Following a defiant seventh-round knockout of previously unbeaten Jose Pedraza (22-1, 12...
White Quarterback II: Why Rex and Caleb are More Employable Than Donovan McNabb
(Off the BASN Wire)—Donovan McNabb is still seeking an NFL job, and never before in NFL history has a quarterback so accomplished found himself so suddenly unemployed. In quieter news, 31-year old quarterback John Beck made the Houston Texans team despite an 0-7 career record with a 67.6 passer rating. In the NFL, there are no white versions of McNabb’s free-fall or African-American versions of Beck’s remarkable life preserver. There are also no Black Tim Tebows or White Vince Youngs (out of league despite 31-19 starter record). After five years of failure, Alex Smith’s redemption is positively heartwarming — until you realize he can only be white. Hasn’t McNabb earned Smith’s respect?
In the famous Harvard study: “Are Emily and Greg More Employable Than Lakisha and Jamal?”, resumes with White-sounding names received 50% more callbacks than identical resumes with Black-sounding names. As McNabb awaits callbacks, exactly how and why Rex Grossman and Caleb Hanie became more employable than Donovan McNabb in 2010 and 2011 demands a fuller explanation. Unlike the 2010 seasons of Alex and Troy Smith (out-of-league), these resumes aren’t quite identical. A closer look at Rex’s rise and Caleb’s climb not only reveals an NFL system of white privilege for quarterbacks, but more significantly, it reflects how hidden forms of employment discrimination routinely operate across America.
How did we get here? Houston head coach Gary Kubiak explains his hiring of John Beck:
“[Beck] gives us some security here. He knows our system moving forward.”
Yes, John Beck knows Gary Kubiak’s “system”. Here is why:
As a longtime assistant coach, Gary once learned “the system” under head coach Mike Shanahan with The Broncos before he hired Mike’s son Kyle to help employ “the system” with The Texans before Kyle left to join Dad to teach “the system” to Beck with The Redskins. In April, Beck was cut by Mike, but still learned “the system” just well enough to be signed two weeks later by his friend Gary.
Did you get all of that Mr. McNabb?
While Donovan’s critics like to unfairly obsess over each under-thrown pass , his alleged demise has been falsely exaggerated by any objective measure or historical comparison. McNabb completed 19 of 24 passes in his final game played (with two drops), his 2011 passer rating surpassed 15 other starting QB’s, and his last two teams combined for an 8-21 record after he left.
While his 2011 break with The Minnesota Vikings can be reasonably justified , the choices by coaches Mike Martz and Mike Shanahan were both indefensible and instructive. However, the minds of Mike and Mike tell an interwoven NFL story about the power of “genius” white coaches, “sticky” Black stereotypes, and a complex system of white privilege. Lets review:
1) “The System”: Why Mike Martz Chose Caleb Hanie
Following the 2011 season, longtime Chicago Bears General Manager Jerry Angelo was fired, and celebrity Offensive Coordinator Mike Martz “resigned” at the end of his contract citing “philosophical differences” with head coach Lovie Smith. Here is why: After quarterback Jay Cutler suffered a season-ending injury, the 7-3 Bears allowed undrafted and untested Caleb Hanie to steer their playoff ship although he had never started a single NFL game. As Hanie insurance, The Bears also picked up Josh McCown who had been out of the league and coaching high school football.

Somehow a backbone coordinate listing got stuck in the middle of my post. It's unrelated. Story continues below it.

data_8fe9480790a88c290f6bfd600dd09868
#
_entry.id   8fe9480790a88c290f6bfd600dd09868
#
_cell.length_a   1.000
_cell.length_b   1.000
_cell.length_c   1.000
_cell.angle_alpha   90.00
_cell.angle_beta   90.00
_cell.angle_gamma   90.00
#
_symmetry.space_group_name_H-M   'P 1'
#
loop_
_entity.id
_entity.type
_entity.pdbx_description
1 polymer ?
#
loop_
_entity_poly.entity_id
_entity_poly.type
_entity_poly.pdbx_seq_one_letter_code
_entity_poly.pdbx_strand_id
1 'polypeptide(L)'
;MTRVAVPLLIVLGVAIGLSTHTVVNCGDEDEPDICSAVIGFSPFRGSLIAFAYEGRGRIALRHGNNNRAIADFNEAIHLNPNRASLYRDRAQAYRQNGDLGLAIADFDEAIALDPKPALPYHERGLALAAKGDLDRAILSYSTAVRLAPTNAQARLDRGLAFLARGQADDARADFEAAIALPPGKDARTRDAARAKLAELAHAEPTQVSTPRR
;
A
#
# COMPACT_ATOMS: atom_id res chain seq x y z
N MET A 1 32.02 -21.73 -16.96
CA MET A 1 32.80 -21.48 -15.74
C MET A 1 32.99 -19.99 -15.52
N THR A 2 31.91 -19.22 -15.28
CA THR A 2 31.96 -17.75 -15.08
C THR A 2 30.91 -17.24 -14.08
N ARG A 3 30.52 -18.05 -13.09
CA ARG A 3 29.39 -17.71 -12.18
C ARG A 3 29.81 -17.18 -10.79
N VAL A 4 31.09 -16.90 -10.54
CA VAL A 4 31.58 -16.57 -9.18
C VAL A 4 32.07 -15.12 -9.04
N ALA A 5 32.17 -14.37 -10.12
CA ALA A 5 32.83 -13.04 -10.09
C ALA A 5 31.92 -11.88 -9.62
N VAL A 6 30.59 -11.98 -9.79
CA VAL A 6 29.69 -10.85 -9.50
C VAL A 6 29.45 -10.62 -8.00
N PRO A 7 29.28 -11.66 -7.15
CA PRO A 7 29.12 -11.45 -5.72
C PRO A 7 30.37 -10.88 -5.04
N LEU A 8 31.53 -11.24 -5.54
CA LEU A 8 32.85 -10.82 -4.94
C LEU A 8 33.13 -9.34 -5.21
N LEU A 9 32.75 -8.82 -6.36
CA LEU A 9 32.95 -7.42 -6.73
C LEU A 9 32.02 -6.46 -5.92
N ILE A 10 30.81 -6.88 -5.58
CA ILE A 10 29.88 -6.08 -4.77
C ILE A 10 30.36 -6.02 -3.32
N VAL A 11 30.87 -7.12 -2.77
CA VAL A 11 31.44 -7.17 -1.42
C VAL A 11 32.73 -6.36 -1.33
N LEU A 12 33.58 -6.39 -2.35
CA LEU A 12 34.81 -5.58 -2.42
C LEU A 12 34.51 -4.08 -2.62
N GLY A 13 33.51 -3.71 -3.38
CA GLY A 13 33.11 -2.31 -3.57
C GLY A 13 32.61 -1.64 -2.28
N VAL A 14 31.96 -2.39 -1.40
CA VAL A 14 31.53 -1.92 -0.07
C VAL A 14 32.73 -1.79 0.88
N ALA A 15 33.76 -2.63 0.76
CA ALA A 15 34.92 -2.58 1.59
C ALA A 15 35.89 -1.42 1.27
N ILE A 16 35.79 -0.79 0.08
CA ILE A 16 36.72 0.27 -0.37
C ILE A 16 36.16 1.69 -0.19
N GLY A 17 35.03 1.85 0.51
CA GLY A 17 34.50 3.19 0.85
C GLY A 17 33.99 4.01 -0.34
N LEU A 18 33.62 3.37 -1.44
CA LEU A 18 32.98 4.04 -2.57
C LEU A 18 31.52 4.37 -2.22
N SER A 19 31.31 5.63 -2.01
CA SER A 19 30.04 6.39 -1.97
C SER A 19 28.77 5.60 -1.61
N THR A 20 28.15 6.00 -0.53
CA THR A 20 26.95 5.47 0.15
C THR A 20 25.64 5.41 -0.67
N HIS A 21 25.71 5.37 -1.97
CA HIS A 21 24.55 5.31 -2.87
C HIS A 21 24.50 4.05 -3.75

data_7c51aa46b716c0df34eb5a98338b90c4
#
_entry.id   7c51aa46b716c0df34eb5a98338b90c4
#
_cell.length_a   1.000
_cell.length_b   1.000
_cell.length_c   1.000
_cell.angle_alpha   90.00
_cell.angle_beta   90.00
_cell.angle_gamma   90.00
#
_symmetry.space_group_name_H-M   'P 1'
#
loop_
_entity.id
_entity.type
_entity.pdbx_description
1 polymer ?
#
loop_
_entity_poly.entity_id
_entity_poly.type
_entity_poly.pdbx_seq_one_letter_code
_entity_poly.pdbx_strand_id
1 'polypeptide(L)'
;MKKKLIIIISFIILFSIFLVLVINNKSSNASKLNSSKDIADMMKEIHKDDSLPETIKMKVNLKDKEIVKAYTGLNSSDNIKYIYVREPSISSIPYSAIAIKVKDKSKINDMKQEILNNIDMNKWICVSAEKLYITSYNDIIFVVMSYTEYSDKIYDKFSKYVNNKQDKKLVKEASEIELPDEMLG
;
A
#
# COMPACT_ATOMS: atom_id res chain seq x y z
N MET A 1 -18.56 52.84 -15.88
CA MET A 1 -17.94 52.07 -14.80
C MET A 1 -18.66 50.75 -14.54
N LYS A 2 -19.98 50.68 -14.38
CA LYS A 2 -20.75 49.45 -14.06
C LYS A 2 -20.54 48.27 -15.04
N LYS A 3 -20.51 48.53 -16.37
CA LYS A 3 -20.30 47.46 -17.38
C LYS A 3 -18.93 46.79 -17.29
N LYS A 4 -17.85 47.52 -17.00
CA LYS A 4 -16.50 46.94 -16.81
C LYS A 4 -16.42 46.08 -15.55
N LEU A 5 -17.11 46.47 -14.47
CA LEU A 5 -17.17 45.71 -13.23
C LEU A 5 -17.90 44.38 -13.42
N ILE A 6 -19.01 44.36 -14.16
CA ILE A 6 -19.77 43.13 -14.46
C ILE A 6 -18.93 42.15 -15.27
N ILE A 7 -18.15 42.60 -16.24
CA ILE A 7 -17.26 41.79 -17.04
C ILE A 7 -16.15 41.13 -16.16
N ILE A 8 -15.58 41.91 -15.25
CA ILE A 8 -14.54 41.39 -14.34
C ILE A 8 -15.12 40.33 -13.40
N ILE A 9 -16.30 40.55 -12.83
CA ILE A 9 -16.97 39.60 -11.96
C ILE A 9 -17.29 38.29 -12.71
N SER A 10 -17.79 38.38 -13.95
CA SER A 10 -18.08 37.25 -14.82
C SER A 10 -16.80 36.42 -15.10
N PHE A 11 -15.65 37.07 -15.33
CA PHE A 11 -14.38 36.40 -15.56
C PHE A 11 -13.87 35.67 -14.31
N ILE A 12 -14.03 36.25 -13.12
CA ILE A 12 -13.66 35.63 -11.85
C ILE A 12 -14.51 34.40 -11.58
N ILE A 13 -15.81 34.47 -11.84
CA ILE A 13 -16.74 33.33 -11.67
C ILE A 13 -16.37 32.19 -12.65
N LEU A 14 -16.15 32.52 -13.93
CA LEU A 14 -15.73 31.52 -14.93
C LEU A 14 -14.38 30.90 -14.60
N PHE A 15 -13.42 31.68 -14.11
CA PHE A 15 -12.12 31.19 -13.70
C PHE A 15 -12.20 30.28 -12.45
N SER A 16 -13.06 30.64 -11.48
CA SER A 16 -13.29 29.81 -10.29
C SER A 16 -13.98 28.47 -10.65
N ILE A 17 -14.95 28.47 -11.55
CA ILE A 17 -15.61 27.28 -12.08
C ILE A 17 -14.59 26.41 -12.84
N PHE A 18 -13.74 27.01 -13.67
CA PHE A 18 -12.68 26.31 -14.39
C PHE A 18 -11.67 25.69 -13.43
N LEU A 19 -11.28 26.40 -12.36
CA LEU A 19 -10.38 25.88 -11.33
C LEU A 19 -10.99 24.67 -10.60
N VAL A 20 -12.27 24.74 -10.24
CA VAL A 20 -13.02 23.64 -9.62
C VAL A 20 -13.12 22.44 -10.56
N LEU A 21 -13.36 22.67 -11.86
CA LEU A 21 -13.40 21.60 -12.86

How did these men become qualified? They both knew Mike Martz and his offensive “system”. Meanwhile, McNabb requested his Vikings release with the very specific hopes for a Chicago homecoming. To many Bears fans, the low-turnover McNabb running a ball-control offense on a defense-first Bears was an absolute no-brainer — just not the brain of Mike Martz.
Knowledge of Martz’s system trumped actual skill, and head coach Lovie Smith made the mistake of deferring to Martz – the man who once gave Smith his first defensive coordinator position a decade earlier. As the former Offensive Coordinator of the 1999 Super Bowl Champion Rams, Martz had been credited as the architect and “genius” behind of “The Greatest Show on Turf”. By 2001, Martz became the Rams head coach and notably gave the Super Bowl away to the underdog Patriots. In Too S’Martz for His Own Good, the late great Ralph Wiley wrote:
These would-be football geniuses kill me. Don’t they kill you?
They come along now and then, like Mr. Mike Martz. Before the game teaches them the basic humility needed for any martial art, you can almost hear ‘em thinking, “Oooo, my system is so smooth. Oooo, lookit. I made separation. I made open space. I. I. I. My scheme is so sweet.”
Know who’s next in line? Spurrier. And we encourage them. Media types. “Brilliant scheme. Yada-yada.”
…Because you knew the Rams would throw it.
That ain’t genius. It’s ego, run amok.
Genius in football is simpler than that.
It’s not exploding receivers out of set like quail out of a covey.
In football, genius is simple: Do what they don’t expect you to do.
If they expect you to run, pass. If they expect you to pass, run.
Ten years later, genius in football was as simple as picking Donovan over Caleb Hanie.
But Martz never learned.
While the Rams Hall-of-Fame talent like Kurt Warner, Marshall Faulk, and Isaac Bruce could turn countless coaches into Einstein, Caleb’s familiarity with Martz’s “system” produced four straight abysmal losses low-lighted by an anemic 41.8% QB rating – half that of McNabb in 2011.
Why did Martz believe he could turn Hanie into Kurt Warner?: Because he still believed he turned Warner into Warner! Speaking of the former stock boy turned MVP, Martz remarked: “You all know the story about the grocery clerk, right?” Warner wasn’t “Cinderella”, that was Martz.
Distracting media discussions on Martz “system” replaced a very simple question: If Denver coach John Fox can completely overhaul his career-long system in a single week to accommodate a 46.5% passer named Tebow, why can’t Mike Martz adjust his for a 6-time all-pro?